“Watch your step” would be a useful slogan for me these days. I especially like the word “watch” because it suggests the kind of completely committed awareness I want to foster in myself – an awareness that sometimes, sadly, seems absent in me for hours and days at a time. I want to be constantly on the alert, attentive as much as possible to the nuances of this oddly beguiling life I’m living. I want to watch what’s happening as carefully as a sharp-eyed sailor watches from the deck. This is a demanding mission for me, since a youthful heedlessness still seems more prevalent in me than awareness. I still sometimes see in myself the rash madness of my teenage years. At 78, I still sometimes come panting into a new day, dash through it, and then rush into sleep at the end, hoping that a few hours rest will help me race even faster tomorrow. We seem to live in a swift and hassled world these days, hardly the kind of setting to support “watching your step”, but I do want to give it a good try. Instead of simply glancing at the gifts August is giving us along the roads and trails these days, I want to occasionally stop and study them. Instead of quick looks, I want long looks. Instead of just speeding past the songs of birds on my bicycle, I want to truly listen, to sometimes let the bike come to a silent stop among their beautiful songs.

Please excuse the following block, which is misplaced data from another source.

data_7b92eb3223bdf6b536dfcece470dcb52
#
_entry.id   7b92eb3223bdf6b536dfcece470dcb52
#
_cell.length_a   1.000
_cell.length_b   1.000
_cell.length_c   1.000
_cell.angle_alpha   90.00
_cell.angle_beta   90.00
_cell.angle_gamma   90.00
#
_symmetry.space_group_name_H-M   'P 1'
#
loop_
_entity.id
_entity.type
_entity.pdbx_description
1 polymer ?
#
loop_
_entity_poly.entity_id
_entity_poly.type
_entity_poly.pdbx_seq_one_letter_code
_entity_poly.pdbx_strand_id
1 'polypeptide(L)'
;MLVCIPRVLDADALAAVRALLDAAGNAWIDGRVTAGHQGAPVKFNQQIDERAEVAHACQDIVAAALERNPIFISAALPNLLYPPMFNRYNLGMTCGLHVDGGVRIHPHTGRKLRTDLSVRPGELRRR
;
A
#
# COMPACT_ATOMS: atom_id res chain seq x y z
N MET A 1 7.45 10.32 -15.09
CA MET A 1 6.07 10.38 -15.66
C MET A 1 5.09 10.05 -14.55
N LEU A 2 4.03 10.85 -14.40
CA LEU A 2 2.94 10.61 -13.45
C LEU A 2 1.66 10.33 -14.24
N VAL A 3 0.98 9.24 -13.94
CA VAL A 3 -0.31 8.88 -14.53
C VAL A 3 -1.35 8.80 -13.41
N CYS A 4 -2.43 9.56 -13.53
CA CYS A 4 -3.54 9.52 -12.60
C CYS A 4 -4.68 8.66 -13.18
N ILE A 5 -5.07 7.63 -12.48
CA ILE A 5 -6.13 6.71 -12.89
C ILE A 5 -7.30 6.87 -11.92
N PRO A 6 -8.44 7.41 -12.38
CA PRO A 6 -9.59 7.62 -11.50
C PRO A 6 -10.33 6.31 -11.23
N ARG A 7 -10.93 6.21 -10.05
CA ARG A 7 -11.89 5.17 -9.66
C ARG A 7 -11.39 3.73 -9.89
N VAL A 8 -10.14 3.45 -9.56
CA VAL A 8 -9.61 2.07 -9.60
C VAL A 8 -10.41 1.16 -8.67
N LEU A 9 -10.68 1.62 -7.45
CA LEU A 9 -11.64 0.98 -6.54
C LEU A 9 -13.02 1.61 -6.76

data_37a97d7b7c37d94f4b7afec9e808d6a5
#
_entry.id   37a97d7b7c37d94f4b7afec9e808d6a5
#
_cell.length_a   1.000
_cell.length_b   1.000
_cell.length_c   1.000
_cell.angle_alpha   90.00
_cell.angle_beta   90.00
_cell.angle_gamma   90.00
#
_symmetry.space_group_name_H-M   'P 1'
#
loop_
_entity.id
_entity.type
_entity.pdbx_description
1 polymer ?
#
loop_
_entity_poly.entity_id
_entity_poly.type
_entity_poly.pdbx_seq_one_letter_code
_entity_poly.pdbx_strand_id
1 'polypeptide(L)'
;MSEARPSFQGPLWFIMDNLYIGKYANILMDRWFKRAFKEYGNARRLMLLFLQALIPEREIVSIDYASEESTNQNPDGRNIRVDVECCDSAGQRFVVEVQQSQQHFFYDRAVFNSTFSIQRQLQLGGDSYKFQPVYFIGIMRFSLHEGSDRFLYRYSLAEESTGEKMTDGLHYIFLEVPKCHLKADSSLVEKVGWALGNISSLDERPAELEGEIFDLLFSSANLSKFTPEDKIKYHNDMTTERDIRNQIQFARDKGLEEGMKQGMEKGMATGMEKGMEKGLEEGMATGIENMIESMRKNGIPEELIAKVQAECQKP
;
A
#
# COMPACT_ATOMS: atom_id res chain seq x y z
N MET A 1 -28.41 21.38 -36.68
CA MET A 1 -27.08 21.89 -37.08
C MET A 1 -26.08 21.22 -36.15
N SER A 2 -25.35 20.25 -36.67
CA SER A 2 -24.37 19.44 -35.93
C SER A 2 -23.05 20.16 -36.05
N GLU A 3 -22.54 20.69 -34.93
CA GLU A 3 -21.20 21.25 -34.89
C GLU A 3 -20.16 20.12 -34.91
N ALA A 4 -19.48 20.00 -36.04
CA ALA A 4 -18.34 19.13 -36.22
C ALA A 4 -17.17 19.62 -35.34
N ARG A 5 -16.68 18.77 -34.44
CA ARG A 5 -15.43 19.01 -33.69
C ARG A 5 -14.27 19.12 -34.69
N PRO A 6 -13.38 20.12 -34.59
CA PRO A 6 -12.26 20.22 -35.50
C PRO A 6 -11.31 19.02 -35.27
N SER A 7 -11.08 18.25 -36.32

I thought a lot about ‘watching my step’ this morning as we walked the stony and steep trails in the Oswegatchie Hills Preserve. Sometimes the twisted roots of old trees served as useful steps up steep inclines, and we both kept a close watch as we climbed.

Sharon Z., 82, Blessings, CT

She constantly watches for wisdom,
for she knows it always knows 
where she is 
and loves to visit her. 
She knows it waits for her 
in the way trees stand so stately,
which is like special words 
and sentences 
for her, 
and in the stillness of mist
that makes her understand things.  
She stays silent in sorrow,
for the flow of wisdom 
is always inside it, 
and happiness makes her silent
so she more easily understands 
to let it go when it goes. 
She scans the hours 
for the thousand signs of wisdom 
silently waiting, 
and smiling. 

Below is one of the many pretty scenes from our walk …

and the sunrise sky from our sun-baked backyard this morning …

and the bunny who is our little enemy/friend, hunting for goodies in Delycia’s garden …

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